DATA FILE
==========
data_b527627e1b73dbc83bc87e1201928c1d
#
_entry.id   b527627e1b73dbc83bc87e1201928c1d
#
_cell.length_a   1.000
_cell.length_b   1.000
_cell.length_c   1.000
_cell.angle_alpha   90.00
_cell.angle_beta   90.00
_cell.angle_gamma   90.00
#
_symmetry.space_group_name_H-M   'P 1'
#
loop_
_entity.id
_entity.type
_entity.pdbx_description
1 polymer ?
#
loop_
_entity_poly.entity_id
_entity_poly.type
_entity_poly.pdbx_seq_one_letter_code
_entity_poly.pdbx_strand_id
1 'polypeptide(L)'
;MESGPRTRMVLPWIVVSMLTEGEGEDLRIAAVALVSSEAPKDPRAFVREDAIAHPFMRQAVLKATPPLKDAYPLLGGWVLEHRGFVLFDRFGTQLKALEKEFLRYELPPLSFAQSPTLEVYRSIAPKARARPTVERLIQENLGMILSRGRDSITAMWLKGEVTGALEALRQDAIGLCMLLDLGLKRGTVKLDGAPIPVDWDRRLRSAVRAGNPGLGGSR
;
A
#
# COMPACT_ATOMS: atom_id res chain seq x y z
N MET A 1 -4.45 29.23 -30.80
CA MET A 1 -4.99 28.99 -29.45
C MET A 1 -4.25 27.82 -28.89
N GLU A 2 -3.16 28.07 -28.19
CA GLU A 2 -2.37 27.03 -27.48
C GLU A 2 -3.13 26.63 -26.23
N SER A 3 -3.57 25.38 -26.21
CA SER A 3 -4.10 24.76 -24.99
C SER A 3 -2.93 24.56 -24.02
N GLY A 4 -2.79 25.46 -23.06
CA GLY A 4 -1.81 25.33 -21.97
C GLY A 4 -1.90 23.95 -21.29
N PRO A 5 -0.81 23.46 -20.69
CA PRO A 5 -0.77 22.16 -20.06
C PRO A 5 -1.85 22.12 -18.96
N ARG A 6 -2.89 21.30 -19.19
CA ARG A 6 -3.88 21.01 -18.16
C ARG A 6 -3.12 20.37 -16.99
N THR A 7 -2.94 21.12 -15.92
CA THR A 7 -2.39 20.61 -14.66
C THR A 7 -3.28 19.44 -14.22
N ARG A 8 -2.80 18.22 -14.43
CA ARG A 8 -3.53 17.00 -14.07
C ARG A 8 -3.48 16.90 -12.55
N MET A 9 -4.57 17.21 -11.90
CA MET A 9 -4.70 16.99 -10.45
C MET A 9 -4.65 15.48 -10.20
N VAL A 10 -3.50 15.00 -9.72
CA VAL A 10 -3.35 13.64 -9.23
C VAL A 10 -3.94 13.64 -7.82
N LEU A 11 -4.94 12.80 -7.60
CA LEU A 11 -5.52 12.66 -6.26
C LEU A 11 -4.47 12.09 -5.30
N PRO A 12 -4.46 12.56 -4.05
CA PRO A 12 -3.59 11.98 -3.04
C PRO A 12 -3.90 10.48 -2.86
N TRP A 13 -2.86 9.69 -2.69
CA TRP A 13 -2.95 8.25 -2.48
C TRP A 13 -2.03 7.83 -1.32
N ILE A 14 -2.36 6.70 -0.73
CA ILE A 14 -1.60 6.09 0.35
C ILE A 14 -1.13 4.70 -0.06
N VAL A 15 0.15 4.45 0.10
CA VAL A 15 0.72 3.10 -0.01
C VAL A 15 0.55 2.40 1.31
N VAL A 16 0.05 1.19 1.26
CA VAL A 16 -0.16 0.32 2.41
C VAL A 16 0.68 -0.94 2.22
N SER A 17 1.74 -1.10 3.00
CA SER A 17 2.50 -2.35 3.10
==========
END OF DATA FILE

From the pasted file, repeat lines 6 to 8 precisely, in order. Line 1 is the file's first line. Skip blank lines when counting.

_cell.length_b   1.000
_cell.length_c   1.000
_cell.angle_alpha   90.00